Do You Need Proof That Jesus Takes Worry Very Seriously? Look No Further…


Jesus had a lot to say about worry.

He came into an unstable and unpredictable world. He lived in an agricultural society where one summer’s drought could wipe out crops for the winter. He hung out with fishermen, who might fish all night long and catch nothing to sell or bring home to family. And Jesus knew the human heart and the temptations presented by the cares of this life. So he gave his disciples some excellent instruction on worry in Matthew 6.

“Therefore I tell you, do not be anxious about your life, what you will eat or what you will drink, nor about your body, what you will put on. Is not life more than food, and the body more than clothing? (25)

First Jesus says God gave us our human life and our bodies without us even asking. Human life and our physical bodies are incredibly valuable. Our life is much more valuable than the food we put on the table; our body far more valuable than the shirt we put on. If God gave us life, which is so very valuable, will he not give us food, which is of far lesser value? If God gave us these bodies which are fearfully and wonderfully made, will he not give us clothes to cover them? And even further, if God has given us eternal life, will he not provide for our temporal life?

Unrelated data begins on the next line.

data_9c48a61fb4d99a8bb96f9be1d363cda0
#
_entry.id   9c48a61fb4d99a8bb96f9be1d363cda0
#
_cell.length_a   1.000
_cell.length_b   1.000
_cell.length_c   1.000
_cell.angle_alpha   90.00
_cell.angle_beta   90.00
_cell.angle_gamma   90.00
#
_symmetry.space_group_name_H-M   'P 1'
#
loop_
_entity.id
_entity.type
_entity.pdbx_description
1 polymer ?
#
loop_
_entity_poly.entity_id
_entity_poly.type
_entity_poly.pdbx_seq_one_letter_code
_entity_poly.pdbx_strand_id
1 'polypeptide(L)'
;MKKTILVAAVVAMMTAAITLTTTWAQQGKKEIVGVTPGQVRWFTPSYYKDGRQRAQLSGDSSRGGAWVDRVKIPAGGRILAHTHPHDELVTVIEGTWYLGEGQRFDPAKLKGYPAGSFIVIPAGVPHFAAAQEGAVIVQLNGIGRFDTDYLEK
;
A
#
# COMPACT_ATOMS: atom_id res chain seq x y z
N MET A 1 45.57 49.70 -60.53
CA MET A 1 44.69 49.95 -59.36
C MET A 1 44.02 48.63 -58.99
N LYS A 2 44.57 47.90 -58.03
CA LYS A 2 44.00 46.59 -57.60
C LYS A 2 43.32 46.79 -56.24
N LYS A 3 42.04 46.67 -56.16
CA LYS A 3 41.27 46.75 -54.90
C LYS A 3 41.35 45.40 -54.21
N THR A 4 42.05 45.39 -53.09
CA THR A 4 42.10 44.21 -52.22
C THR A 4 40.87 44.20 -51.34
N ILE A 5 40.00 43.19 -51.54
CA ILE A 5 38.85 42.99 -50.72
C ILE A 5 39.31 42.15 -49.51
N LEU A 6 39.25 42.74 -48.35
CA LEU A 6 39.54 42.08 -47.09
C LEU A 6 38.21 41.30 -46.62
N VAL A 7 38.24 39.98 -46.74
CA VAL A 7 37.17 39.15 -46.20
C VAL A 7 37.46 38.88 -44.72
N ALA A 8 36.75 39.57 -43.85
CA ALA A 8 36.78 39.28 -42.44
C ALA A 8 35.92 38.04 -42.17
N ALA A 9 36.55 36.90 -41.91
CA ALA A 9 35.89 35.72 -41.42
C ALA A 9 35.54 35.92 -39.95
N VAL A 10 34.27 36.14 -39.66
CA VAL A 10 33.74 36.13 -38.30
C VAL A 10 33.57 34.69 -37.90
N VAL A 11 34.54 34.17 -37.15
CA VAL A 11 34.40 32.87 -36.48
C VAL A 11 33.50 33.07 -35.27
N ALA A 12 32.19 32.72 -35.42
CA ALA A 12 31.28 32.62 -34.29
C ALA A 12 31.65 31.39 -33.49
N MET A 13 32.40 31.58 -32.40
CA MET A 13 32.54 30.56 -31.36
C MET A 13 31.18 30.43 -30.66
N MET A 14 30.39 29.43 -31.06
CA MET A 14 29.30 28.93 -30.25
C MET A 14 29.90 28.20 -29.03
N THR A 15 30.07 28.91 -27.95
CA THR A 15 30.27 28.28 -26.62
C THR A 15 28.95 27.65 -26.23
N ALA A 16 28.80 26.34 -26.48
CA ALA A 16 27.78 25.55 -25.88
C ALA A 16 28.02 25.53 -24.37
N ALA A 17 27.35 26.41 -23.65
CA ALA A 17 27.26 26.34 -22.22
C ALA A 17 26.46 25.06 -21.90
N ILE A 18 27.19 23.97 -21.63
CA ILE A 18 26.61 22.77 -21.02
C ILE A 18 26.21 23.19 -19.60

Look at the birds of the air: they neither sow nor reap nor gather into barns, and yet your heavenly Father feeds them. Are you not of more value than they? (26)

Jesus reminds us that God faithfully provides for dumb animals. Birds don’t sow or reap or store their food in barns – and they don’t fret about whether they’ll have enough for tomorrow or to get through the winter. Yet God feeds them. And Jesus tells us that humans, the crown of God’s creation, the only creatures made in God’s image, are of much more value than birds. If God provides for birds, then surely he’ll provide for those he made in his own image. Furthermore, will not God especially provide for those he bought with the blood of his Son?